These new interfaces allow us to work directly on the sound, as would a sculptor. New sounds and new spaces where we can have all sorts of interactions with images, videos, spatialisation and diffusion in an almost immediate manner. 

As we have seen, these tools have enabled a real democratisation of music and its teaching, valuable tools for people who have not necessarily had any musical training. 

Indeed, this situation has allowed the emergence of a new generation of musicians and composers, as well as the appearance of new musical currents that would not have existed otherwise without this technology. These new tools have, therefore, had a decisive influence on musical and artistic creation in general since the seventies no matter the style. 

Moreover, in modifying the framework and the standards of creation, these new tools have often inspired composers to enlarge their area of competence over and beyond musical composition, giving another dimension to their work and thus creating new artistic offerings. By working closely with a CMD, it pushes them to rethink the stage as not only being a performance space but also a living space always renewed using a new form of interdisciplinarity. 

In a sense, we could say that these new technologies also allow us also revisit the idea of a ‘total performance’ created by Monteverdi’s Orphéo at the beginning of the 17th century, which we later called Opera, with contemporary tools. 


Due to their flexibility and diversity, new technologies permit us to imagine artistic and pedagogical projects with multiple developments and thus rethink our teaching in a global manner. 

The most important change is the possibility for children to become more involved in their own learning process, and this is due notably to a ‘deviation’ from certain interfaces which were initially imagined for a particular work and which can be used as a vital teaching tool.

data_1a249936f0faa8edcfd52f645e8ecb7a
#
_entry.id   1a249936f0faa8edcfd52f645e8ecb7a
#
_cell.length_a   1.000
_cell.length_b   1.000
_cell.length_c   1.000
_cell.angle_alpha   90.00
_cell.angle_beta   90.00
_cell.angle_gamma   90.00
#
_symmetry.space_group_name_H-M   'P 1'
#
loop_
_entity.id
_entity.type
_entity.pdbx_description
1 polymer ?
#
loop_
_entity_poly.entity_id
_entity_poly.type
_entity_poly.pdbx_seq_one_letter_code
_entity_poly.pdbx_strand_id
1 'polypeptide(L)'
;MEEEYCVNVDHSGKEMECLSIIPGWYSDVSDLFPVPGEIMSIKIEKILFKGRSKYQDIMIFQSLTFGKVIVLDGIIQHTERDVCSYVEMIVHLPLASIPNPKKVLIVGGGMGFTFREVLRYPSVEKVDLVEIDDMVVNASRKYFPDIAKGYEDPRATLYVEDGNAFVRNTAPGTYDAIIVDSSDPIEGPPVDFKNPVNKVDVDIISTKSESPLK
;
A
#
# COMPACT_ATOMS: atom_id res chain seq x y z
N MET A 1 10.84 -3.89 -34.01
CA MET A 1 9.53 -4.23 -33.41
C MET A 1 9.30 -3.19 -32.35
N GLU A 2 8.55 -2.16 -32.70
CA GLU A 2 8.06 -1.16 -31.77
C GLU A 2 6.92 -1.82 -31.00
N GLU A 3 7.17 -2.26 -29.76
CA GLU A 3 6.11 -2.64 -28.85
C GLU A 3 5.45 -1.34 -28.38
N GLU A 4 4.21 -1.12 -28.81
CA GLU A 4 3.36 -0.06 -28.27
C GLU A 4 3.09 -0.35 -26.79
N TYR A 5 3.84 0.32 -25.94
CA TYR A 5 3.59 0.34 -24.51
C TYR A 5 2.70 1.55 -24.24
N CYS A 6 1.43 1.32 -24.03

Light Wall System – the body as an instrument 

Figure 10. Working with the Wall Light System – Stage research laboratory (CNSMD Lyon) © CNSMD Lyon. 

The piece Light Music by Thierry de Mey has enabled the emergence of a new logical environment with a simplified interface allowing scenographic creation, by crossing different forms of artistic expression with movement: visual arts, design, music, and dance: the Light Wall System

From this artistic and technological framework, the objective is to offer to different audiences, young pupils, students, dancers, choreographer scenographers, musicians from all disciplines and aesthetics, situations based on the sound and visual arts, seeking to define a unique artistic concept. 

It is above all about playing, in the truest sense of the term, in an intuitive and innate manner in the light, and to play sounds as we would paint a canvas with our hands. 

From six «moments»: lateralisation, spatialisation, granulation, score, remanence of movement, and silence, offered by the interface of the Light Wall System, one appropriates the playing space, rethinks the stage and the role of the performer, through the sound generated by the interface, sounds previously recorded by the participants themselves. 

It is a question of playing light as one plays an instrument, sculpting the sound with our hands, but above all, placing people in an unprecedented listening situation. 

This tool we are completing the development of with Christophe Lebreton of Grame will be available in the coming months after a year of refining and validating by different audiences. 

Over the course of the last few years, the new technologies have completely revolutionised our relationship to sound and its production. They are one of the consequences of the artistic evolutions being experienced by our societies. 

This new relationship leads progressively to significant changes in the roles of the different actors in creation today, from the composer to the performer, and including choreographers, performers, scenographers, circus artists… 

Artistic education is also being questioned by these new perspectives, from tablets to interactive installations, and one can only welcome the new learning perspectives emerging. 

One of the most striking of these being the closer ties between the different professions composing live performance today, and the incredible perspectives for development that we can sense at the beginning of our 21st century.